An introduction to food security with an overview of supply and demand for fish and the FSA views on consumption of oily and non- oily fish. Outline of the requirement to increase aquaculture production. By Lee McDonough
Food security and the challenges
Cefas Workshop: Towards a sustainable finfish
aquaculture industry for England
13th October 2009
Deputy Director Marine Programme, Defra
• Overview of UK aquaculture
• Policy context: food security
• Policy drivers:
• The decline in capture fisheries
• Population growth
• Consumer interest
• Political interest
Overview of UK Aquaculture
• Most aquaculture activity is related to fish and shellfish
• The majority of existing food finfish aquaculture activity is located
in Scotland although it is increasing in areas of Wales and
England. Shellfish culture is spread more evenly throughout the
• In 2006, the farm gate value of fish farming in England and Wales
was estimated to be c£23.5 million, of which £13 million was
salmonids, 0.5 million other food fish and £10 million coarse fish
for re-stocking of fisheries and ornamental purposes. The value of
shellfish farming was estimated to be around £20 million.
Policy context: Food security
• The Government defines food security as:
“Ensuring the availability of, and access to, affordable, safe and
nutritious food sufficient for an active lifestyle, for all, at all times.”
• Need to look at sustainability and security together
• By any objective measure, we enjoy a high degree of food
security in the UK today. As a modern trading economy, the UK
enjoys a rich diversity of nutritious food from home and abroad,
so we have a vested interest in the sustainability of our food
wherever it comes from.
• UK food security assessment (August 2009) indicated that
overall the food supply was currently secure.
• However, one sector identified as "very unfavourable" and
showing no sign of improving is global fish stocks.
Policy driver: Decline in capture
• FAO has classified most wild fisheries as either fully exploited or over
• EU27 capture fisheries have declined over recent years, with the balance
of supplies coming from aquaculture production and from increased
• According to the FAO total world fisheries
United Kingdom Capture Production
(FAO Fishery Statistic) production was 92 million tonnes capture
fisheries, 51.7 million tonnes aquaculture
• Production increases came from the
aquaculture sector (now accounts for 47
percent of all fish consumed by humans as
Policy driver: Population growth
• UK population is forecast to grow to almost 71 million by
2035 (England accounts for c83% of UK population)
• FSA recommend two portions of fish pw. Majority of UK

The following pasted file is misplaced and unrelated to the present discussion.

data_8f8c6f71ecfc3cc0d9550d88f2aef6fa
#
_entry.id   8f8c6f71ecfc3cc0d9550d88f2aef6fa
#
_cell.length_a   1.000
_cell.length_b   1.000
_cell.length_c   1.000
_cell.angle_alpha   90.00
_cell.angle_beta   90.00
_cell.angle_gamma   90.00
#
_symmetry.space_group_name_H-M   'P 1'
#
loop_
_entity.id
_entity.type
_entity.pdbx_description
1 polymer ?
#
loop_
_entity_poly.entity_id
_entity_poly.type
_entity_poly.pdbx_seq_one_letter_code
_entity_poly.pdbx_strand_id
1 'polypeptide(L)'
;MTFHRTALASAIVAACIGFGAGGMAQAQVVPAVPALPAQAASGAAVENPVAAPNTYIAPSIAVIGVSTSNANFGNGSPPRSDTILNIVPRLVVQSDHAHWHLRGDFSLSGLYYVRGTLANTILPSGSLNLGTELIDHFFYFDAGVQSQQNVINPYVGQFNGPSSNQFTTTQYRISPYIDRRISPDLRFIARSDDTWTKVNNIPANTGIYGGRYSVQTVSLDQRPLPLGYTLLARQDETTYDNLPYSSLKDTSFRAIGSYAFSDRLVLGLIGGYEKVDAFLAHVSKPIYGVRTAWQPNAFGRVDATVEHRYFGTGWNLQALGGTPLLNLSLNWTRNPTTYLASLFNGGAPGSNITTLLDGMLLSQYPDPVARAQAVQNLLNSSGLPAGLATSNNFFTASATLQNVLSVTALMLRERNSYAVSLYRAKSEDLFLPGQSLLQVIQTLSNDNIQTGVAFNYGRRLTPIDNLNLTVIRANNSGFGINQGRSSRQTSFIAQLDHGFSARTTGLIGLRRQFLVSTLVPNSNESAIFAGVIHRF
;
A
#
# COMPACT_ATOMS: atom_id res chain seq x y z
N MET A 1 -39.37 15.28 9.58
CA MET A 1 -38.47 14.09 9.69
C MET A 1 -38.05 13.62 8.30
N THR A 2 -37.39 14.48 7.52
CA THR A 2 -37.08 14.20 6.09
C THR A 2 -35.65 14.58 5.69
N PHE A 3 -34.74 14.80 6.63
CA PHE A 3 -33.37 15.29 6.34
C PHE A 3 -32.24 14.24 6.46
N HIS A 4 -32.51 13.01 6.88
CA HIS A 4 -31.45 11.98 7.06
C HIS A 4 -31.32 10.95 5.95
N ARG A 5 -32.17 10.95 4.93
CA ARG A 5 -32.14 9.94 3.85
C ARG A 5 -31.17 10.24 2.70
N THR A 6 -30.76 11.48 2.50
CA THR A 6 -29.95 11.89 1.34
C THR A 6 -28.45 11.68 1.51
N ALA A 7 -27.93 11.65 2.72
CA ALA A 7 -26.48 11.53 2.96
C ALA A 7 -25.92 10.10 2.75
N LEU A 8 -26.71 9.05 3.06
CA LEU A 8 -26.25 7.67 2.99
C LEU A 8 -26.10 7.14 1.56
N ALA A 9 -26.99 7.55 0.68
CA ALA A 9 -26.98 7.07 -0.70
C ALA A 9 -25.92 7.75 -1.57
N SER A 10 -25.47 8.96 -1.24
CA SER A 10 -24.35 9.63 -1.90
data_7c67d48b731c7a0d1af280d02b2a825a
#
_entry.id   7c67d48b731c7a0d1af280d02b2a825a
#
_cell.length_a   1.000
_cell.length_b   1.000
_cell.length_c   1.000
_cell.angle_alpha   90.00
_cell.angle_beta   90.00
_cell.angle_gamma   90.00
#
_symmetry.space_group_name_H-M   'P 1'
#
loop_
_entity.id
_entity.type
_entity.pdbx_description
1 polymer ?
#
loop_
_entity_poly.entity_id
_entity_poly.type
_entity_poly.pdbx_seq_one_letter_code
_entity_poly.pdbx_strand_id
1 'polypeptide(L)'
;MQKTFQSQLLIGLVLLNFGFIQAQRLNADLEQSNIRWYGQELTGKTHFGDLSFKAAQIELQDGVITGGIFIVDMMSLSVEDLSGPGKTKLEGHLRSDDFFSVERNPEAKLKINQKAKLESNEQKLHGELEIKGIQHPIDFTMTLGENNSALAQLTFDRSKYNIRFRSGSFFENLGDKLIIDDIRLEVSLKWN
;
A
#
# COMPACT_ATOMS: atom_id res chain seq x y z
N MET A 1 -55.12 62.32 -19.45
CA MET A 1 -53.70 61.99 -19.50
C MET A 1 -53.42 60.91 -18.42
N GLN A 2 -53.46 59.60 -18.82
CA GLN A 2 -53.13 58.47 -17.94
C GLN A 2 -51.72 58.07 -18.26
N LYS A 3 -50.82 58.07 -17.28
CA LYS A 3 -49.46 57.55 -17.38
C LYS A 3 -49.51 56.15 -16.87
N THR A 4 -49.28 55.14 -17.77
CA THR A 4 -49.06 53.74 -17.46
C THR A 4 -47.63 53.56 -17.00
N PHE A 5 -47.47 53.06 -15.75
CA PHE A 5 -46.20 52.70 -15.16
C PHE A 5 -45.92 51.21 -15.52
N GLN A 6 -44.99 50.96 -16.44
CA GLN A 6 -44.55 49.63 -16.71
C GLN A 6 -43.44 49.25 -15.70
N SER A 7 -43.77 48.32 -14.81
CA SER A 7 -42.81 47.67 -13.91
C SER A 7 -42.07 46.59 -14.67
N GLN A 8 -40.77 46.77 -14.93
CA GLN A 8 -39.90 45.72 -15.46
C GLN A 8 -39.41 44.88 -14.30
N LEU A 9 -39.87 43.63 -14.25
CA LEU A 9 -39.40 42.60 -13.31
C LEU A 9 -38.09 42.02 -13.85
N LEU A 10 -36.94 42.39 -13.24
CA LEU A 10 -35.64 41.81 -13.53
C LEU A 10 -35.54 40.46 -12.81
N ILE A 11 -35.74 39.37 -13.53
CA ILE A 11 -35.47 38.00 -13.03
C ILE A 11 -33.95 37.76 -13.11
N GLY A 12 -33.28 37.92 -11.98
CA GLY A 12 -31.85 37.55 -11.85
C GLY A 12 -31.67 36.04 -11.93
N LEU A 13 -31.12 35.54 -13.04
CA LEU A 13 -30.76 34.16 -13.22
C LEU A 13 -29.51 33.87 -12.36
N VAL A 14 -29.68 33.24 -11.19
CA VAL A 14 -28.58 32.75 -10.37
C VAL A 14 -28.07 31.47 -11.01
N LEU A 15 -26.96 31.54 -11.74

population does not consume enough fish (particularly
• Assuming we did eat the right level,
for the projected increase in
population that’s an extra 20
million portions per week
Policy driver: Consumer interest
• Aquaculture could have an increasingly
important role in providing a protein source for
• Essential that consumers are well informed
about the role aquaculture plays both in providing a
continuing source of fish and shellfish and in the interaction it has
with the local and wider environment
• Consumers have experienced a long-term increase in the real
prices of fresh and frozen fish and this trend is likely to continue.
• Health benefits of fish consumption remains clear, with FSA
advising to eat two portions of fish a week. Need to balance this
with sustainable use of fisheries resources
• Consumer interest on sustainability peaked (e.g.. feed conversion
issues, highlighted in “The end of the line”)
Policy driver: Political interest
• Fisheries 2027: “... significant amount of the fish we eat is farmed and the
environmental impacts of aquaculture are acceptable.”
• UK food security assessment published in August 2009
• Efra committee’s report ‘Securing food supplies up to 2050: the challenges
faced by the UK’
• April 2009 the European Commission published Building a sustainable
future for aquaculture.
• European Fisheries Fund. €6.4 million potential funding for micro and
SMEs available in England United Kingdom Aquaculture Production
(FAO Fishery Statistic)
• 10 minutes not enough time to do justice to
• Fish and seafood is a large part of the
• Aquaculture has some advantages for the consumer, which
include: sustainability; safety; affordability and traceability.
However, there are perception/real issues to be overcome
e.g. FCR, bio-security, production methods and consumer
• Recognition that aquaculture has an important part to play in
meeting the needs of UK consumers for a sustainable supply
of fish and seafood.
Do we need a strategy?
• As a starting point, we need to find answers
to (at least!!) the following questions:
• What contribution can English aquaculture make to our food
• What should industry's role be?
• How important are retailers?
• What should government's role be?
• What are the opportunities (e.g..
Offshore, feedstuffs, biofuels)?
• What are the challenges?